The Oedipus myth has everything you need for a gripping tale: a deadly prophesy, a paranoid king, a big secret, a murder, a suicide…
The problem, however, is that very little actually happens between the set up, pay-off and denouement. At the start we have the prediction that the royal baby will grow up to murder his father and marry his mother, eighteen years or so later the prophesy comes true, fifteen years or so after that the truth comes out. For such a dramatic concept it’s not exactly edge of your seat stuff. In the first of the Theban trilogy, Sophocles focuses on the last of those eras, with Oedipus playing detective trying to uncover the old king’s killer in order to lift the plague on Thebes, only to discover he himself is the killer. This approach, whilst effective, entirely relies on the audience’s familiarity with the myth to create the frisson of dramatic irony so essential to the play’s tension. And it didn’t help me much anyway as I wanted to focus on Jocasta’s journey, how she dealt with a series of emotional blows punctuating a life at the apex of government.
So it wasn’t long before I realised this musical was going to be a lot harder than I thought (and I already thought it was going to be hard). I was prepared to play fast and loose with the story – like the Coen Brothers’ Oh Brother Where Art Thou? does with Homer’s Odyssey – but whilst The Odyssey is a thrill-a-minute action saga, in Oedipus the three key plot points happen decades apart. How is a writer supposed to sustain momentum when the biggest stage direction is “years pass”?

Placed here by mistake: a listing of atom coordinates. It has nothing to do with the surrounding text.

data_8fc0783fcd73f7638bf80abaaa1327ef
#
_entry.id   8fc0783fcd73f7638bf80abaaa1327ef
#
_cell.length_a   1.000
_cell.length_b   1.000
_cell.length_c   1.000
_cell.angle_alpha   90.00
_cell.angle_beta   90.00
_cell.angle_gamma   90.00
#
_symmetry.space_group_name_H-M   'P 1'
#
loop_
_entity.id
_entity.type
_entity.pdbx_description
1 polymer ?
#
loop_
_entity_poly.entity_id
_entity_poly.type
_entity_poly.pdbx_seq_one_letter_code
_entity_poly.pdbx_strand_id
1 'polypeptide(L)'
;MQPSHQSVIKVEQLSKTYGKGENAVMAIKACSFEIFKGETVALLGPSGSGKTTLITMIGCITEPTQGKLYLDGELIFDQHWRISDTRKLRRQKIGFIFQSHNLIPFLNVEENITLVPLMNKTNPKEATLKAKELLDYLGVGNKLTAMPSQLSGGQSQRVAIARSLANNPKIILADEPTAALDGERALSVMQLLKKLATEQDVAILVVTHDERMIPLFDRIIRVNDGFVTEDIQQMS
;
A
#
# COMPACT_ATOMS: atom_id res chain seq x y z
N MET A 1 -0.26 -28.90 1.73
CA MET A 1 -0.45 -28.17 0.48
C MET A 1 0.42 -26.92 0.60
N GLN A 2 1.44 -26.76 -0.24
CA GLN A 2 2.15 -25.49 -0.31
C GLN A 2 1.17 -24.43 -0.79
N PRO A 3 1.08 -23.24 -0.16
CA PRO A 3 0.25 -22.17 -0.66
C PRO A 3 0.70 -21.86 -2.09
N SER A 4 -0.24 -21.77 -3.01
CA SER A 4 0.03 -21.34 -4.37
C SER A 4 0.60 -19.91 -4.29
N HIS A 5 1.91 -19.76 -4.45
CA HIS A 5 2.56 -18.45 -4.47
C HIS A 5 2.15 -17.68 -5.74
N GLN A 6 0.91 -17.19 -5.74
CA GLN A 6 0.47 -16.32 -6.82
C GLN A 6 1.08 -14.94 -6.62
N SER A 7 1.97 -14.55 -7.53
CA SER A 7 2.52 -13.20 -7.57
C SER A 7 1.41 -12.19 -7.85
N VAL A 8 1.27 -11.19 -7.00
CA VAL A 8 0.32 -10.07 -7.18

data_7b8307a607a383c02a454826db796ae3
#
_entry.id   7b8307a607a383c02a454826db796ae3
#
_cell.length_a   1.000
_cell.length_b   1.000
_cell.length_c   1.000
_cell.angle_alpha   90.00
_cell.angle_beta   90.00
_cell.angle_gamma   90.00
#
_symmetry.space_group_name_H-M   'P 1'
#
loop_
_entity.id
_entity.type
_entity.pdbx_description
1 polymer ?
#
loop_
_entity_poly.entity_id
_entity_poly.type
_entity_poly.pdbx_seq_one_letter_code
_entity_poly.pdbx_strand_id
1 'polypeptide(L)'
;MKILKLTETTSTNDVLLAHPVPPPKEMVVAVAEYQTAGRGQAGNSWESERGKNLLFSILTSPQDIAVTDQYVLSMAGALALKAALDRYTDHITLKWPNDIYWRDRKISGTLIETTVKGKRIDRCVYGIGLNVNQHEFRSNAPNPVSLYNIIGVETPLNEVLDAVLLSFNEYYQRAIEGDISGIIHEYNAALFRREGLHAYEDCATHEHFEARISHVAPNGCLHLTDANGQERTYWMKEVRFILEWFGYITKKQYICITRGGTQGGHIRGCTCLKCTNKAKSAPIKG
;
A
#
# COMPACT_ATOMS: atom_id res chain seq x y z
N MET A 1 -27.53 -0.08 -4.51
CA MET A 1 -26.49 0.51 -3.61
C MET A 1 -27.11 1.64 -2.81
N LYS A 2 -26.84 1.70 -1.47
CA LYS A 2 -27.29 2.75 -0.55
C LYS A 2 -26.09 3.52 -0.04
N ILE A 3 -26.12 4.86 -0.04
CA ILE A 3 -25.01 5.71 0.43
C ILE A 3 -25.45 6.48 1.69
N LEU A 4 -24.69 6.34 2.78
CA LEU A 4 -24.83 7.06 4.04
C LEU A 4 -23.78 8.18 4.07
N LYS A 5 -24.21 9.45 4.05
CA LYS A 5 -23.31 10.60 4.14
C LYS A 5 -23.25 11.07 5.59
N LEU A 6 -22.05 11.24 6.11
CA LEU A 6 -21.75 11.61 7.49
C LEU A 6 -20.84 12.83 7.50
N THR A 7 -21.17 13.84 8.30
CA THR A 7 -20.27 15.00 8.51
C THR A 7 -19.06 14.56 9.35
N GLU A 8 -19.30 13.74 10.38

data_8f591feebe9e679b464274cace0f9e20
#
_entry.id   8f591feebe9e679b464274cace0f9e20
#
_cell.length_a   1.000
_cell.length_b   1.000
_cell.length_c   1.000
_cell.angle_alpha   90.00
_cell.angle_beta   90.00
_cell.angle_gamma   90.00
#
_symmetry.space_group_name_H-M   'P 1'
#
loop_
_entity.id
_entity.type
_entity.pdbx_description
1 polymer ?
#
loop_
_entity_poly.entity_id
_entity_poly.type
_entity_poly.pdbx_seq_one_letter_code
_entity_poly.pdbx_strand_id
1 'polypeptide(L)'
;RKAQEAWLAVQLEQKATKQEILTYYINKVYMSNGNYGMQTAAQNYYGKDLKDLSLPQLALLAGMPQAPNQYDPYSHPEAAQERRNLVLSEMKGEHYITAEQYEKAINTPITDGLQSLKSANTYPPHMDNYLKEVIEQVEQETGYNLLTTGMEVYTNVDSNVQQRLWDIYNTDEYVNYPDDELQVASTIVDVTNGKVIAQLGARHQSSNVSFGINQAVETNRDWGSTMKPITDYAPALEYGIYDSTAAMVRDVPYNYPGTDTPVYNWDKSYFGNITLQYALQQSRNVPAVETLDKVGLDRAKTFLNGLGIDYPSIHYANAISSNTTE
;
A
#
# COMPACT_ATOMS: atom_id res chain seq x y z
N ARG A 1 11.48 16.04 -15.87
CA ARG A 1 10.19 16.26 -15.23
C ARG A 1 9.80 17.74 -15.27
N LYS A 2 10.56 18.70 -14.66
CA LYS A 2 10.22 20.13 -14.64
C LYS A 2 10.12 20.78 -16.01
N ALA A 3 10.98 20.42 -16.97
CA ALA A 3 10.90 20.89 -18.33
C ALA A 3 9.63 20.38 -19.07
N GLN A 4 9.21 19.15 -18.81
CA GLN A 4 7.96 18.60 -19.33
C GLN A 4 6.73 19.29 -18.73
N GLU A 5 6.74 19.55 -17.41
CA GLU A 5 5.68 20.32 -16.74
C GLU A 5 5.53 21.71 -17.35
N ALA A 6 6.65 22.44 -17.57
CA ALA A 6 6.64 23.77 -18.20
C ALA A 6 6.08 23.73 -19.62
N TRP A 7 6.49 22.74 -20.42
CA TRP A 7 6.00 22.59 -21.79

The other big problem: The Sphinx. The last thing I wanted in my serious musical was a riddling monster. Especially one with such a crap riddle.
After much thought I realised the solution to the former came with the adaptation of the latter.
My idea for the overall treatment of the musical was rooted in a simple question: What kind of realistic set of events could, after the passing of multiple generations, be mangled and manipulated into our current Oedipus myth? And since the later Theban plays see Jocasta’s brother Creon take the throne (who is far easier to view as an actual villain rather than just a troubled ruler) then we can safely assume that any subsequent spin would be in his favour. If the Oedipus story has any factual basis (and I’m not saying it does, but if) we must suppose actual monsters (of the taloned, half-human, half-lion variety) were no more real in the past than they are now. Our monsters these days are political: they are part fact, part fear and usually shrouded in propaganda. So if we are told of a monster that terrorises a kingdom it seems pretty obvious that the monster is probably some kind of political movement.
And so those difficult gaps in the original myth suddenly become space to tell the story of Sphinx – how an increasingly paranoid king squeezes and squeezes the population with anti-union laws, night raids, bans on assembly etc and in so doing inspires an underground movement (originally non-violent and then increasingly militant) that works against him. What I didn’t anticipate was that this would become one of the major narrative threads, that Sphinx didn’t have to be some plot-point for the classical characters to dance around, it could be a big part of the story, mirroring the troubles of the central relationship with a peoples’ movement that could explode at any moment. In the original myth Oedipus is the ticking timebomb – in this musical version it’s the people who are the timebomb.